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10 Best Rap Songs of 2018 So Far
At this point, hip-hop has officially become the most dominant genre in popular music. It’s a genre so robust at the moment it’s hard to keep up with the prolific output of rappers who can become the next big name seemingly moments after uploading a single to SoundCloud. No one can blame you for not being able to keep up, so check back with Esquire.com throughout the year as we run down the best rap songs of 2018.
Drake — “God’s Plan”
Whether he means to or not, with every new release Drake is able to out-Drake himself. With “God’s Plan,” he played up his nice guy schtick with a truly touching philanthropic music video. And since this is Drake, fans took it and packaged the idea into the pervasive God’s Plan Starts Playing meme. And plus, this might be the most Drake line of all time: “I only love my bed and my momma, I’m sorry.” It’s impossible not to love Drake, I’m sorry.
Mozzy with Sjava and Reason — “Seasons”
In one breath, emerging Sacramento rapper Mozzy talks about the corrupt justice system, racism, classism, police brutality. On “Seasons,” he raps, “I cried when lil’ brotha died, got high and watched the sunrise / Wiggle on ’em if it’s one time, they done hung all of my people / I love all of my people, I’m in the slums with all of my people / They trynna tell us that we all equal / We gettin’ no justice so it ain’t peaceful, yeah / Think they bluffin’, they ain’t gon’ beat you / Paid attorney, we gon’ need it.” It’s a beautiful and powerful verse, one that’s shocking to hear on a soundtrack for a Disney movie. It’s just another stunning contribution to popular culture from Kendrick Lamar and Black Panther.
Migos — “Made Men”
Migos didn’t hold anything back releasing Culture II on the anniversary of their groundbreaking major label debut. It’s a massive dump of 24 songs, which indicates that they could have maybe used some discretion while pairing down that final album. That’s precisely why there are a number of forgettable tracks along with some truly great ones. Obvious standouts are the Pharrell-produced “Stir Fry” (which technically came out last year, so we can’t include it here) and “Made Men.” On the latter, the beat is a glittering and classy late-night boast. Taking the phrase from classic American mafia, Takeoff casually brags in his first verse, “Not Toby, but we slave for it / No Kunta Kinte, but we slave for it / I waited some days for it” in a brilliant Roots reference.
Rae Sremmurd — “Powerglide”
The melodic vocal gymnastics of Rae Sremmurd are usually something most rappers don’t mess with. Slim Jxmmi and Swae Lee play around in those upper registers that make for truly addictive pop-rap. And they can do it over any type of beat, from a bleary trap beat to a driving beat like “Powerglide” featuring Juicy J.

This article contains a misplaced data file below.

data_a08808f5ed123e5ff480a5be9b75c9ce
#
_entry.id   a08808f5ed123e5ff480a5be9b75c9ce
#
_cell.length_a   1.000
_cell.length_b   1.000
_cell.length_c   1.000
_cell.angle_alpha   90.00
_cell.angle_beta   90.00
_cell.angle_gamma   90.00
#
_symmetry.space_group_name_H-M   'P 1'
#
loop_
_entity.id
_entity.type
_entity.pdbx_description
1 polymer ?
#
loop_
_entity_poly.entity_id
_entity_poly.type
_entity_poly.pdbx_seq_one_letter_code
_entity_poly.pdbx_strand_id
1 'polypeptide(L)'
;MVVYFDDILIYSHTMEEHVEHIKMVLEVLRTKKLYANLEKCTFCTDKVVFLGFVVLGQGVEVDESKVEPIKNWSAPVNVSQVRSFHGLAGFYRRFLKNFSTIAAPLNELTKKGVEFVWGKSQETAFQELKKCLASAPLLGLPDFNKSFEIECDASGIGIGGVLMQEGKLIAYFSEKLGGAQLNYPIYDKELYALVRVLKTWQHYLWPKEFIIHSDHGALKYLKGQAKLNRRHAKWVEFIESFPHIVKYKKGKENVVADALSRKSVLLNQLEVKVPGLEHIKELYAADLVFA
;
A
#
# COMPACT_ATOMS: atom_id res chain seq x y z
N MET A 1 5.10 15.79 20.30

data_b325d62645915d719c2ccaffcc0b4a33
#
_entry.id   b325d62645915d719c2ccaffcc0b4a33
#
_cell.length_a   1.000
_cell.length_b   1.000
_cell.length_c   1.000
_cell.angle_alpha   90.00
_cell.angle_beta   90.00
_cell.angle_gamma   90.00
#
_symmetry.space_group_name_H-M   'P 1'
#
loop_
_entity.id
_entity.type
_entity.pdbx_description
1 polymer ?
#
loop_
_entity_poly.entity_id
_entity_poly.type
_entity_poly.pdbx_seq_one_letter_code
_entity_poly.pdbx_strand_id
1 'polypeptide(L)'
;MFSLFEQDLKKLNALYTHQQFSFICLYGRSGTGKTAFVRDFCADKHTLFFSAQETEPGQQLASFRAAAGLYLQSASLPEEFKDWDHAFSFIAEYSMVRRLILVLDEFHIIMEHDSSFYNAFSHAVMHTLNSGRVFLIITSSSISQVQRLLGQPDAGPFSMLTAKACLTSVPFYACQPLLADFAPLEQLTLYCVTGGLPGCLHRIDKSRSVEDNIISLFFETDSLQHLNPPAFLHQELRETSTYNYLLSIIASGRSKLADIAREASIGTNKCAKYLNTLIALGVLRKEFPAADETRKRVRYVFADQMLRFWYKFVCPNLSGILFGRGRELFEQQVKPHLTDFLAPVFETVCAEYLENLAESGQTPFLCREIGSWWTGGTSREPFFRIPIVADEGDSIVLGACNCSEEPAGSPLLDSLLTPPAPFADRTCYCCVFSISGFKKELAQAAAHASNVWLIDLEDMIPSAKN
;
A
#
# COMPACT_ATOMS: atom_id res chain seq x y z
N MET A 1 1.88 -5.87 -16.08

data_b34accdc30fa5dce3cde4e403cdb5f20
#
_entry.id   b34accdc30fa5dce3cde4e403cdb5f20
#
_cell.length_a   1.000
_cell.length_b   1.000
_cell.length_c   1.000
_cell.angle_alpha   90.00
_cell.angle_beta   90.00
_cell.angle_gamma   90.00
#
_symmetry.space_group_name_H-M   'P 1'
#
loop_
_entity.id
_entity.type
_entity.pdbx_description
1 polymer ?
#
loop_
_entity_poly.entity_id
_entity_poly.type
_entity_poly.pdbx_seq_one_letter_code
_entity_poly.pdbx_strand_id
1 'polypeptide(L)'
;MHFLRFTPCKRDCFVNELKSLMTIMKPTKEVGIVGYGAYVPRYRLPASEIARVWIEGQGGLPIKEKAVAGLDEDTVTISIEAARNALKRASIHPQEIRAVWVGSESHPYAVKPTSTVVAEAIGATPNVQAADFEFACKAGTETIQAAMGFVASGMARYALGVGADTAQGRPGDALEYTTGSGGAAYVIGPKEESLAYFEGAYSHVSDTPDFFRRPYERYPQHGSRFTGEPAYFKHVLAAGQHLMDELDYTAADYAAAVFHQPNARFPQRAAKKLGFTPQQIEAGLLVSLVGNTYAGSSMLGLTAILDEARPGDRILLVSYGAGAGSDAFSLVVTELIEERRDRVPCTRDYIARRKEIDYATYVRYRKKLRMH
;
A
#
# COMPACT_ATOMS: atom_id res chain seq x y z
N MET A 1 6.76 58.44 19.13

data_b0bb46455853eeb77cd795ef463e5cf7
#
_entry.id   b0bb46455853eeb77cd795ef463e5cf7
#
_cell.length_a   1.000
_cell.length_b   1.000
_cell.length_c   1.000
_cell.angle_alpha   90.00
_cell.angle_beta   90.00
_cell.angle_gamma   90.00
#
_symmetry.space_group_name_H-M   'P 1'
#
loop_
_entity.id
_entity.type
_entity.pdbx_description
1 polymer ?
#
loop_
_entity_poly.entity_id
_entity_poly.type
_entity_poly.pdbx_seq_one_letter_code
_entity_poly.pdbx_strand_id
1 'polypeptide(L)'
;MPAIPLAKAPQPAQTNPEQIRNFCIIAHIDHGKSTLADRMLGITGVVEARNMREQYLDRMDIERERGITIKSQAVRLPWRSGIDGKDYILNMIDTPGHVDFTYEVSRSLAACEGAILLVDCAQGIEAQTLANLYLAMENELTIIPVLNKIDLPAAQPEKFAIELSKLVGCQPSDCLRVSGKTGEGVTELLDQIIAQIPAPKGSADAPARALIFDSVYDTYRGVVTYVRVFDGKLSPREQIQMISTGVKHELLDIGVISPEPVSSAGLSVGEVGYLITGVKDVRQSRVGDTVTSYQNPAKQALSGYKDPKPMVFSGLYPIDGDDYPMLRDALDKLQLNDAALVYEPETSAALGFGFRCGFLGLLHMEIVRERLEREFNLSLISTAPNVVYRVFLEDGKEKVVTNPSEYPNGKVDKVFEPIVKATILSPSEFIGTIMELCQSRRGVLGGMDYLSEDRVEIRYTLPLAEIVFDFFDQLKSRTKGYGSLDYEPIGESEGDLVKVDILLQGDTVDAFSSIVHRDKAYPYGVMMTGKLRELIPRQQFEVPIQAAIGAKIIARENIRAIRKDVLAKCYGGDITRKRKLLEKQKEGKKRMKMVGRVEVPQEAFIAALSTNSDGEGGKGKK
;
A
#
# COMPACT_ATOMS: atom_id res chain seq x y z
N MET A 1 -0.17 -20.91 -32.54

JPEGMAFIA — “MACAULAY CULKIN”
I’ll be the first to admit that JPEGMAFIA might not be for everyone. He embodies the true punk aesthetic of SoundCloud hip-hop. He’s artistically hyperactive—he’s already released three albums this year of frenetic lo-fi rap. These albums have songs like “I Cannot Fucking Wait Until Morrissey Dies” and “Libtard Anthem.” But beneath that abrasive provocateur is a compelling lyricist, and when he tones it down a bit, like on “Macaulay Culkin,” that writing truly shines. Over a lost, melancholy guitar, he raps Orange is the New Black references and admits, “I play my albums front to back and make it feel important.”
SAINT JHN — “I HEARD YOU GOT TOO LITT LAST NIGHT”
As hip-hop has statistically taken over as the dominant genre of popular music, it’s sometimes difficult to find the line between R&B, pop, and rap. SAINt JHN incorporates all of it, with the woozy, low-end beat and the melancholy sing-song flow so popular. But, like a hazy hangover, the Brooklyn rapper recounts a night out as if it’s a morning drained of dopamine.
SOB X RBE — “Lifestyle”
There’s a perfect balance at play on SOB X RBE tracks. Yhung T.O.’s seductive club choruses are the perfect packaging for forceful, dangerous verses. Take “Lifestyle” for example, where Yhung T.O. sings in the chorus, “I remember late nights all alone / I remember long talks with my cousin through her phone / RIP all of my niggas dead and gone / Give it all to bring you back and to bring my niggas home.” It’s followed by an opening verse from Slimmy B where he raps about people getting murdered at stoplights.
cupcakKe — “Cartoons”
Quite possibly the greatest hype track ever written solely dedicated to cartoon references. There’s certainly no greater joy in hearing the sex-confident chorus dedicated to giving Smurfs blue balls when she raps: “I’m a snack so I attract Scooby Doo’s / Give ’em Smurf dick, that’s balls blue / I don’t look for niggas so fuck Waldo / Bitch, I’m cocky like Johnny Bravo.”
Maxo Kream — “Roaches”
On “Roaches,” Maxo Kream comes out firing with an opening chorus rapping, “Back when the face tatts was for OG killas / Now I’m seein’ tear drops on you Soundcloud niggas / Remember back when music had content and metaphors / Way before the mumble nonsense and poppin’ handlebars.” It’s a visceral attack on a new era of rappers finding pop stardom like Post Malone. What follows is vivid account of his childhood shooting guns, watching his uncle get shot.
Tee Grizzley feat. Meek Mill — “First Day Out Remix”
In some really dark comedy, Meek Mill’s latest verse comes as he’s currently incarcerated on a remix of Tee Grizzley’s ironically titled “First Day Out.” Likely recorded when he was out on probation, Mill’s verse touches on everything from Nicki Minaj to his beef with Drake, “I made a milli from rappin’ and I ain’t look back / I brought that Dawn in my hood, they was like, “What’s that?” / They tried to tell me I lost, nigga, I shook that (shook),” he raps.